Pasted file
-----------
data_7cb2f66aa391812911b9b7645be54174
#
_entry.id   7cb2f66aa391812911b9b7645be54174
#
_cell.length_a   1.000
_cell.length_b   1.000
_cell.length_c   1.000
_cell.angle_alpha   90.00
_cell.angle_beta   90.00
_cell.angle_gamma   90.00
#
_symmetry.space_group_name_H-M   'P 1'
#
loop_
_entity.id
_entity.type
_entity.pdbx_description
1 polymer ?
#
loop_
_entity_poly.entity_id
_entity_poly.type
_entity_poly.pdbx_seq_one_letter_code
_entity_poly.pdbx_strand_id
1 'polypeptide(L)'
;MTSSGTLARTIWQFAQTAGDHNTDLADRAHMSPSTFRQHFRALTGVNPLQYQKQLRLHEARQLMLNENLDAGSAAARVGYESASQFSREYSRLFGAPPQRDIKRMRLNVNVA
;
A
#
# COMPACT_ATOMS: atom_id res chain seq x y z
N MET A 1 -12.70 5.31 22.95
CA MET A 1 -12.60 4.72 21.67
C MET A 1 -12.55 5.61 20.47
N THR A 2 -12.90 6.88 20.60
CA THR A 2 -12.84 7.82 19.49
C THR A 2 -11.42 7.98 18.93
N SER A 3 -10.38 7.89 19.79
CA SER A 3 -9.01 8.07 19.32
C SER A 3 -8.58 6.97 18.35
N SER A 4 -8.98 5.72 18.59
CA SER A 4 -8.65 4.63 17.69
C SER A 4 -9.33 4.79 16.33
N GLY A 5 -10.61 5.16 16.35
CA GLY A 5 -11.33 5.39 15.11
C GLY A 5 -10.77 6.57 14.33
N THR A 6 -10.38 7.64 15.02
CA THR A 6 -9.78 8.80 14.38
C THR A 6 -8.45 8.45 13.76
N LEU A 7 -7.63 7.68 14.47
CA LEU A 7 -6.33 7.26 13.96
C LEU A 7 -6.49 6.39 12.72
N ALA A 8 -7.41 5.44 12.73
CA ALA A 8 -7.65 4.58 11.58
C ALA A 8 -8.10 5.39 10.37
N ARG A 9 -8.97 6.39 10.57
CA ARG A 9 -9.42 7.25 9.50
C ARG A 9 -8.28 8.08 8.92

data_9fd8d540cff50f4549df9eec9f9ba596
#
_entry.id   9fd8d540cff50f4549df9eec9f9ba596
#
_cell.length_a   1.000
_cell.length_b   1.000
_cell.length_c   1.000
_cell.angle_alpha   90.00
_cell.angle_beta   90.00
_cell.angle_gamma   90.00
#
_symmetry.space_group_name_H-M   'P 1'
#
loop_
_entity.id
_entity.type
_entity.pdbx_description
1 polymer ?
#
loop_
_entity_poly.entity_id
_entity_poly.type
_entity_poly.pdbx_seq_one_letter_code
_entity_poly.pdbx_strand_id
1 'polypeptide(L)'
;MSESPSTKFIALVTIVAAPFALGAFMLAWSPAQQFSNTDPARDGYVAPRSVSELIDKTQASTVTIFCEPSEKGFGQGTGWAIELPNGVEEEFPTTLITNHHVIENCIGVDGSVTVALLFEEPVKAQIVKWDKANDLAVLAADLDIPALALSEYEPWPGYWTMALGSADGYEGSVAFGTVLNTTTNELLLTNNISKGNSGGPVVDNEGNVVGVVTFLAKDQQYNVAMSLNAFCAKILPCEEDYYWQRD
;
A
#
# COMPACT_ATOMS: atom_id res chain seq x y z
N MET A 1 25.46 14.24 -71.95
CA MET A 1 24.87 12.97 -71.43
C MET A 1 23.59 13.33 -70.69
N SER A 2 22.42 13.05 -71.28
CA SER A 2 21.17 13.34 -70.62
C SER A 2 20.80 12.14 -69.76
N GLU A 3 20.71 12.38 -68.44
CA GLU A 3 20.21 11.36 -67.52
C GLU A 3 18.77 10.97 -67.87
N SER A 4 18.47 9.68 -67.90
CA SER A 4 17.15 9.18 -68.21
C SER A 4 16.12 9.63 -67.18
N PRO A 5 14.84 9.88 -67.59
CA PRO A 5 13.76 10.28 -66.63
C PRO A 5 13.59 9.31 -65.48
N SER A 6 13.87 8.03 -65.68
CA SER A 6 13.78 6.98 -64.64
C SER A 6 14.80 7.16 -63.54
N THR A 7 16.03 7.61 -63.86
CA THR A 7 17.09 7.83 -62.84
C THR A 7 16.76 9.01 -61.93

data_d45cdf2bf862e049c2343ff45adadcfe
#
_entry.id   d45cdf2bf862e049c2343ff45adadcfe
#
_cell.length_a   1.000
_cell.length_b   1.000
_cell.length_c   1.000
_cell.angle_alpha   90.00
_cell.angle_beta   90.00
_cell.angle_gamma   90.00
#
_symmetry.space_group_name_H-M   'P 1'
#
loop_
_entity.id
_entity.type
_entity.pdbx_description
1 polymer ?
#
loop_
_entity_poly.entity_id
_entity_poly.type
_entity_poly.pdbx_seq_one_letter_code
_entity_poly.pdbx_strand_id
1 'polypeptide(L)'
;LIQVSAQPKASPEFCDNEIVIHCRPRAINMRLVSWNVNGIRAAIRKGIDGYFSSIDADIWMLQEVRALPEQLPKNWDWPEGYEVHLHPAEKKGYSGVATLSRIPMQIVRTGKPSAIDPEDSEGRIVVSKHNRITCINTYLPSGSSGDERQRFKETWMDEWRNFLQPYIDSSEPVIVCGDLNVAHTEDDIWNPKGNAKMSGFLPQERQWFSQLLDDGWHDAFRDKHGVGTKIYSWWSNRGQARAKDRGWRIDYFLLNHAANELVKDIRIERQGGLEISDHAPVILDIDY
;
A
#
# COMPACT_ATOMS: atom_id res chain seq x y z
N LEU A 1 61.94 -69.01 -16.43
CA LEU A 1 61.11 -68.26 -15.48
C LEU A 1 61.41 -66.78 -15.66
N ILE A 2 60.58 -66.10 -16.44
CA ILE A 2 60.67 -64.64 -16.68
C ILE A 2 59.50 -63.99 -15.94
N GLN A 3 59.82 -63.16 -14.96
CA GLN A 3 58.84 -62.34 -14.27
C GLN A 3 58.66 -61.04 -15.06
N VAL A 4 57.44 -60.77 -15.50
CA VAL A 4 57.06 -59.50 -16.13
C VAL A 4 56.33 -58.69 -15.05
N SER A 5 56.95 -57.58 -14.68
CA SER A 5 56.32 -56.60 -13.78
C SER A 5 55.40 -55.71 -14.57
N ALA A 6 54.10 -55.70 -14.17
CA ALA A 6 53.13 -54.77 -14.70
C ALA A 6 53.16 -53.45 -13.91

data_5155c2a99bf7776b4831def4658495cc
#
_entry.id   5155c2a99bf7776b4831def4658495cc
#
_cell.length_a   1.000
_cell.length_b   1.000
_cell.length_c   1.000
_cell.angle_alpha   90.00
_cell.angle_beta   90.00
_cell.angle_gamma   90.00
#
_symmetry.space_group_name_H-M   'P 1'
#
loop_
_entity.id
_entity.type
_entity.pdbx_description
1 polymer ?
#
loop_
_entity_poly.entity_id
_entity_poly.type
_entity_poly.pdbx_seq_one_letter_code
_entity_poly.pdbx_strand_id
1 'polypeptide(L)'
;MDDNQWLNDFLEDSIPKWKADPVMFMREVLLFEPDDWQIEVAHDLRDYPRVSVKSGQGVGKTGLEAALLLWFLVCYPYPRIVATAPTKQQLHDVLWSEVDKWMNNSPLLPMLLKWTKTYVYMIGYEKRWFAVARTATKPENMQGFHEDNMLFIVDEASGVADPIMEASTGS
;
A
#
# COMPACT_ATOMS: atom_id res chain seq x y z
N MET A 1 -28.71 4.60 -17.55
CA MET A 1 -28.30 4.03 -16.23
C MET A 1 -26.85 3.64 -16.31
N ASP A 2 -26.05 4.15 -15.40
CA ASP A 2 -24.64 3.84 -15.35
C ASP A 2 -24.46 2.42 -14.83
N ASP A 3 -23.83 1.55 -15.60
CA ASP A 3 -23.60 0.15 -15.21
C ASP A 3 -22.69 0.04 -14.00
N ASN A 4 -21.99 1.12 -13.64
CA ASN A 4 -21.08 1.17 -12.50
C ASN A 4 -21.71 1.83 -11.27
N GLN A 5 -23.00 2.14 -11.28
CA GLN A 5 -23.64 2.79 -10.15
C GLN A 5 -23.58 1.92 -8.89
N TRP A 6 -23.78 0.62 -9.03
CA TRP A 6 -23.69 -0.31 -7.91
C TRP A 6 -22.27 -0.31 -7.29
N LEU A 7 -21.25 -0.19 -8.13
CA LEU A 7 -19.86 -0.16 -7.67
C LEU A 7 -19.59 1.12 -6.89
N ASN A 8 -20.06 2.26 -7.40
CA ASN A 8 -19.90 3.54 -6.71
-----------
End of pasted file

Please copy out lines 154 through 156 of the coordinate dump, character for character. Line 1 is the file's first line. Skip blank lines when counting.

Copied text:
N ALA A 6 54.10 -55.70 -14.17
CA ALA A 6 53.13 -54.77 -14.70
C ALA A 6 53.16 -53.45 -13.91